Frequently Asked Questions ABOUT EDT
How does the Reterro Evaporative Desorption process extract contaminants from soil?
The Evaporative Desorption Technology (EDT) process is designed to deliver a uniform flow of heated air at high flow rate through a mass of soil (nominally 20 tons per batch) under light vacuum. The process is designed to be inherently safe and free of fugitive emissions. The heated input air accelerates the evaporation of the contaminants, and the uniform air flow assures that all of the soil is treated. Soil is excavated and loaded into specially designed containers. Two of these containers are loaded into the treatment chamber for each process batch. Nominal process time is 2 hours per 20-ton batch, and varies with soil type, soil moisture, contamination level, and treatment standard. EDT is suitable for treatment of a variety of volatile, semi-volatile, and chlorinated volatile organic compounds. Non-volatile contaminants, such as metals or other inorganic compounds are not affected by or removed by EDT, but may be treated after EDT to limit their leachability from soil.
How "green" is Reterro soil remediation process technology?
Reterro commissioned an independent consulting firm (WSP/Parsons Brinkerhoff) to compare Evaporative Desorption Technology (EDT) to its largest competitor, transportation & disposal, on a large project that was completed by Reterro in 2015. The results were compelling, and Reterro significantly outperformed the transport & dispose alternative in all impact categories: Global Warming Potential, Primary Non-Renewable Energy Demand, and Particulate Emissions. We found that, whether powered from a grid source or a portable diesel source of electricity, our on-site EDT treatment process had ten times less impact on global warming potential and energy demand, and also produced less than 1% of the particulate (PM2.5). This is largely due to the high rate of diesel consumption when contaminated soil is transported to a landfill. Empty trucks must travel to the project site and then make the trip to the landfill, which could be several hours away. Separate trucks carrying clean backfill material must also visit the project site, and they make an empty trip when they leave. Reterro EDT systems emit little or no contamination. When operating, the process chamber is under a slightly negative pressure and outside air is drawn into the chamber rather than allowing contaminants to leak out. At the outlet of our process, the catalytic oxidizer or carbon treatment pollution control devices are highly effective. In some cases, the process exhaust can be cleaner than the surrounding air.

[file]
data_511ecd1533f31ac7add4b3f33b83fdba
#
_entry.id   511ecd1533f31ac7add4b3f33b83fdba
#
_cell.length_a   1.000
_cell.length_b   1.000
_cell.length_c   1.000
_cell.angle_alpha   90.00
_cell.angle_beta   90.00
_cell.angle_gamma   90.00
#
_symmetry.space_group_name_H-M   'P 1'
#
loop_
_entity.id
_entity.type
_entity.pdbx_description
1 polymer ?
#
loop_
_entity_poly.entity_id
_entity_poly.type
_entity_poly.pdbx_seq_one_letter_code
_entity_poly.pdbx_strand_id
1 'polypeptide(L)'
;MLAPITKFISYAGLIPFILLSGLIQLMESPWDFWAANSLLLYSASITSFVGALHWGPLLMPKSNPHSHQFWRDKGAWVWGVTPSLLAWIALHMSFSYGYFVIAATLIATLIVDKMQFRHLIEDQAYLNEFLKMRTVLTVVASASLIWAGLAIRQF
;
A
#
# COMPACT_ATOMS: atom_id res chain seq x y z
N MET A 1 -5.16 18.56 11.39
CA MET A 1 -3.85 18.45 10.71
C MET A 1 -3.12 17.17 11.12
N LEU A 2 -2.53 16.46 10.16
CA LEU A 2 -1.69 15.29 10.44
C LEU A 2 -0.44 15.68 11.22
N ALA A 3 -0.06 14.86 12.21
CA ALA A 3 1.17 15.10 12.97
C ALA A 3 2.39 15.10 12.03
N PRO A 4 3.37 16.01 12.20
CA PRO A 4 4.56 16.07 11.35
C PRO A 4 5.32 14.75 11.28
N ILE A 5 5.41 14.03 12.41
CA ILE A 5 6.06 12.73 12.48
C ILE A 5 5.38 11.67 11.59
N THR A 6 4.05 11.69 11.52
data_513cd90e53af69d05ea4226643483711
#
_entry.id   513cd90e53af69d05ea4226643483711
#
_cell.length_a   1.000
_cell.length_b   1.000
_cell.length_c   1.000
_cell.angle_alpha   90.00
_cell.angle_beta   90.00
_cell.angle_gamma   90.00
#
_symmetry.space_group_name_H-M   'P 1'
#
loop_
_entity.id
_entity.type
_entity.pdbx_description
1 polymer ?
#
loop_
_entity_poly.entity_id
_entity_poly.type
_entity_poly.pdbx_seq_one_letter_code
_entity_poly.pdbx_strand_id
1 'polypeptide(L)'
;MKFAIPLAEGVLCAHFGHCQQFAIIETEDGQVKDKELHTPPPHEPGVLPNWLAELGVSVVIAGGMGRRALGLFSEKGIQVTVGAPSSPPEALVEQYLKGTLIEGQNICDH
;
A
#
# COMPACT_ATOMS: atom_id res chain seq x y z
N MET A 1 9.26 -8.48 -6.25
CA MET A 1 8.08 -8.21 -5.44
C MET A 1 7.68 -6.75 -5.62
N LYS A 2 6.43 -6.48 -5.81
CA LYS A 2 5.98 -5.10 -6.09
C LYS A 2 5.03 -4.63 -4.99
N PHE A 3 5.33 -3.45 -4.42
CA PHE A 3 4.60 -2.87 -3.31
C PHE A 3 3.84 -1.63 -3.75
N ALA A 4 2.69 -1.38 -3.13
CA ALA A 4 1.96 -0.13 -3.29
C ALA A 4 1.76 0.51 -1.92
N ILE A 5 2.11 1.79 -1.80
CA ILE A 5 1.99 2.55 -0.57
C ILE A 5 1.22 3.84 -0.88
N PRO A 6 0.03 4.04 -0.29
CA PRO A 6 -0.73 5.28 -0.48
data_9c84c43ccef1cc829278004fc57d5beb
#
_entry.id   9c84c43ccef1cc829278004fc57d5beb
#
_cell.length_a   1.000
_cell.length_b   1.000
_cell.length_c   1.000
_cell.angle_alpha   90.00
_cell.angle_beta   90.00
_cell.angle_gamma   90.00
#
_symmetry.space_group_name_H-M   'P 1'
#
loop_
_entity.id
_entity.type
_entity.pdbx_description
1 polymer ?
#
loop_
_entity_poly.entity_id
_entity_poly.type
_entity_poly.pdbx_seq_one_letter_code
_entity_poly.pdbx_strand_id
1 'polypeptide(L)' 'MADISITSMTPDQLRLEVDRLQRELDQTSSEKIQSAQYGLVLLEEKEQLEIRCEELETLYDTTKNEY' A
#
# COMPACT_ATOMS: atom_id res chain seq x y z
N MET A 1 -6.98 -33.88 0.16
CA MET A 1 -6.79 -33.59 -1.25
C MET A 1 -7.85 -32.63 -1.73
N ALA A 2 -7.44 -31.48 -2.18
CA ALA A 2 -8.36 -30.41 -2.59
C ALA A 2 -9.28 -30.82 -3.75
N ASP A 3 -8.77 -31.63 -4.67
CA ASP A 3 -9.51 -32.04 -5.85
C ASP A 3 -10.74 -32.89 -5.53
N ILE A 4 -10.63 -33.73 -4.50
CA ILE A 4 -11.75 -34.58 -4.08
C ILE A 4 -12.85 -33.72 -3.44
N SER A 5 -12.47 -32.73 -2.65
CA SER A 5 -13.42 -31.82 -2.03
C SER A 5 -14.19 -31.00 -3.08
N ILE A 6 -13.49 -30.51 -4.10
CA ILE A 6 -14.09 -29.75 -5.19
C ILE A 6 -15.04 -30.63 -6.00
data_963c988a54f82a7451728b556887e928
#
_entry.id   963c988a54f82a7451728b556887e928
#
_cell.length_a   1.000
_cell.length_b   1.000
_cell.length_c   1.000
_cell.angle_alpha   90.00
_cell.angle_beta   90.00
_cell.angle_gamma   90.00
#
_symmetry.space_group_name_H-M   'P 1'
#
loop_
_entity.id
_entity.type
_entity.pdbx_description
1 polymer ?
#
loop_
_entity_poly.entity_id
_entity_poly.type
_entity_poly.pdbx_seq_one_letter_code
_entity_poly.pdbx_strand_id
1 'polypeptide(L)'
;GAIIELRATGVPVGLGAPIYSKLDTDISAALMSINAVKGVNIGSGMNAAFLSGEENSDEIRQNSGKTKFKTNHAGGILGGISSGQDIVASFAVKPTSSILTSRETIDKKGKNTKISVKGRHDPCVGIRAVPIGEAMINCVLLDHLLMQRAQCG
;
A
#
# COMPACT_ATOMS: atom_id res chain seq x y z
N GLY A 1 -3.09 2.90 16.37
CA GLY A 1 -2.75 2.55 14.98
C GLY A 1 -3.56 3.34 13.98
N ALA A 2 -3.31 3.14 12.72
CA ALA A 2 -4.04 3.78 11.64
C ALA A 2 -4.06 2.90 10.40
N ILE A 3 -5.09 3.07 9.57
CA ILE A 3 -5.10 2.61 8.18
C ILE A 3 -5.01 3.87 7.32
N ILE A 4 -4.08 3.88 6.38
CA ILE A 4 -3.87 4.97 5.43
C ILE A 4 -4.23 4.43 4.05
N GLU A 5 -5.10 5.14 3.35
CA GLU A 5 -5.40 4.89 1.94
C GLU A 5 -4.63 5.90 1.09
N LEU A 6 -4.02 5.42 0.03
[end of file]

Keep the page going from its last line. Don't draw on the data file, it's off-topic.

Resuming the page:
How does the Reterro performance guarantee work?
After a very thorough evaluation of Reterro Evaporative Desorption Technology (EDT), a global leader in reinsurance with a balance sheet equivalent to a Fortune 10 company was able to provide Reterro with a policy that backs our performance guarantee. This policy provides price protection to clients of Reterro in the event that EDT fails to meet the agreed-upon treatment goals. It was possible for Reterro to obtain this coverage because Reterro has a proven record of project success, has the means to perform bench-scale testing that correlates well with full-scale performance, has multiple means of monitoring the performance of the process in real time, and can demonstrate process effectiveness very early in the execution phase of a project. In the event that an alternative method, such as transportation and disposal, must be employed, the alternative can be executed by Reterro at no additional cost to the client.
How is the Reterro performance guarantee different from a performance bond?
Unlike a performance bond, the Reterro process performance guarantee covers all Reterro Evaporative Desorption Technology (EDT) projects and does not need to be negotiated and vetted on a project-by-project basis. This means that there is no bonding or guarantee negotiation delays to the deployment schedule, and each Reterro EDT project is protected from issues that might arise on other Reterro EDT projects.
How is the Reterro Evaporative Desorption process powered?
On larger projects, where it becomes cost-effective, we can use a connection to the local power grid. Reterro has a transformer and electrical switch gear that can provide a connection for up to three EDT treatment systems. In many cases, the original activity at the project site leaves behind a suitable electrical infrastructure. For projects over 30,000 tons, it is almost always cost-effective to make a connection to the local grid. For smaller projects, we use a diesel-powered or natural gas-powered electrical generator. Suitable generators are available for local rental almost everywhere.
How does Reterro EDT compare to in-situ approaches to soil remediation?